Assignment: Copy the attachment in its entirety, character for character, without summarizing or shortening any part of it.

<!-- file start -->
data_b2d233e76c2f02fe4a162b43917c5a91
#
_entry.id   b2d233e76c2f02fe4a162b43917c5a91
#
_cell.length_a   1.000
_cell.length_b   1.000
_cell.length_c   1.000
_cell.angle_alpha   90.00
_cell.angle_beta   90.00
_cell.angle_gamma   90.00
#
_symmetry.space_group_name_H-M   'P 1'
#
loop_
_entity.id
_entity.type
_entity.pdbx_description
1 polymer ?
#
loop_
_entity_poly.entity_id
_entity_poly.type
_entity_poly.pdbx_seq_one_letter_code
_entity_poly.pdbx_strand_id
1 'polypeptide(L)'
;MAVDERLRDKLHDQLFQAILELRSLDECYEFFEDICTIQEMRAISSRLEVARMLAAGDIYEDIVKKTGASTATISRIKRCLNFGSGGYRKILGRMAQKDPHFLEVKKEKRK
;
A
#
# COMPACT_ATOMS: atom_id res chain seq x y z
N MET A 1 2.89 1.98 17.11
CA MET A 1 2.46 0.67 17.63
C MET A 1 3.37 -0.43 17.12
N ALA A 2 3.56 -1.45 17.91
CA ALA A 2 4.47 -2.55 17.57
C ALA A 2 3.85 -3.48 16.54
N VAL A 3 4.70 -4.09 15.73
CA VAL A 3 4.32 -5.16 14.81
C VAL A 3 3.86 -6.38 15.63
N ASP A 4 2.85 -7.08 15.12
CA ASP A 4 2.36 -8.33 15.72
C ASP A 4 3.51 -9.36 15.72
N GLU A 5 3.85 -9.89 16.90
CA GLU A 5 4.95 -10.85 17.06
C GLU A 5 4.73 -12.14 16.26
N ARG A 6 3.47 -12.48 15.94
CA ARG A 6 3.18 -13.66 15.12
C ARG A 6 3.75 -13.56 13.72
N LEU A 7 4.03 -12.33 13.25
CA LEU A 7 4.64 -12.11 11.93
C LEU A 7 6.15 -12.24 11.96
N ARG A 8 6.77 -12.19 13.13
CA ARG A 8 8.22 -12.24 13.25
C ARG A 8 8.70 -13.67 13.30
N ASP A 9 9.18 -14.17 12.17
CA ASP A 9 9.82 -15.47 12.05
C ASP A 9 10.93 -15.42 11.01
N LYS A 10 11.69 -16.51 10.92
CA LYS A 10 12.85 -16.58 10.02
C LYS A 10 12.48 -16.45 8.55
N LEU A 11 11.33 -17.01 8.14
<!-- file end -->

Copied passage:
data_b2d233e76c2f02fe4a162b43917c5a91
#
_entry.id   b2d233e76c2f02fe4a162b43917c5a91
#
_cell.length_a   1.000
_cell.length_b   1.000
_cell.length_c   1.000
_cell.angle_alpha   90.00
_cell.angle_beta   90.00
_cell.angle_gamma   90.00
#
_symmetry.space_group_name_H-M   'P 1'
#
loop_
_entity.id
_entity.type
_entity.pdbx_description
1 polymer ?
#
loop_
_entity_poly.entity_id
_entity_poly.type
_entity_poly.pdbx_seq_one_letter_code
_entity_poly.pdbx_strand_id
1 'polypeptide(L)'
;MAVDERLRDKLHDQLFQAILELRSLDECYEFFEDICTIQEMRAISSRLEVARMLAAGDIYEDIVKKTGASTATISRIKRCLNFGSGGYRKILGRMAQKDPHFLEVKKEKRK
;
A
#
# COMPACT_ATOMS: atom_id res chain seq x y z
N MET A 1 2.89 1.98 17.11
CA MET A 1 2.46 0.67 17.63
C MET A 1 3.37 -0.43 17.12
N ALA A 2 3.56 -1.45 17.91
CA ALA A 2 4.47 -2.55 17.57
C ALA A 2 3.85 -3.48 16.54
N VAL A 3 4.70 -4.09 15.73
CA VAL A 3 4.32 -5.16 14.81
C VAL A 3 3.86 -6.38 15.63
N ASP A 4 2.85 -7.08 15.12
CA ASP A 4 2.36 -8.33 15.72
C ASP A 4 3.51 -9.36 15.72
N GLU A 5 3.85 -9.89 16.90
CA GLU A 5 4.95 -10.85 17.06
C GLU A 5 4.73 -12.14 16.26
N ARG A 6 3.47 -12.48 15.94
CA ARG A 6 3.18 -13.66 15.12
C ARG A 6 3.75 -13.56 13.72
N LEU A 7 4.03 -12.33 13.25
CA LEU A 7 4.64 -12.11 11.93
C LEU A 7 6.15 -12.24 11.96
N ARG A 8 6.77 -12.19 13.13
CA ARG A 8 8.22 -12.24 13.25
C ARG A 8 8.70 -13.67 13.30
N ASP A 9 9.18 -14.17 12.17
CA ASP A 9 9.82 -15.47 12.05
C ASP A 9 10.93 -15.42 11.01
N LYS A 10 11.69 -16.51 10.92
CA LYS A 10 12.85 -16.58 10.02
C LYS A 10 12.48 -16.45 8.55
N LEU A 11 11.33 -17.01 8.14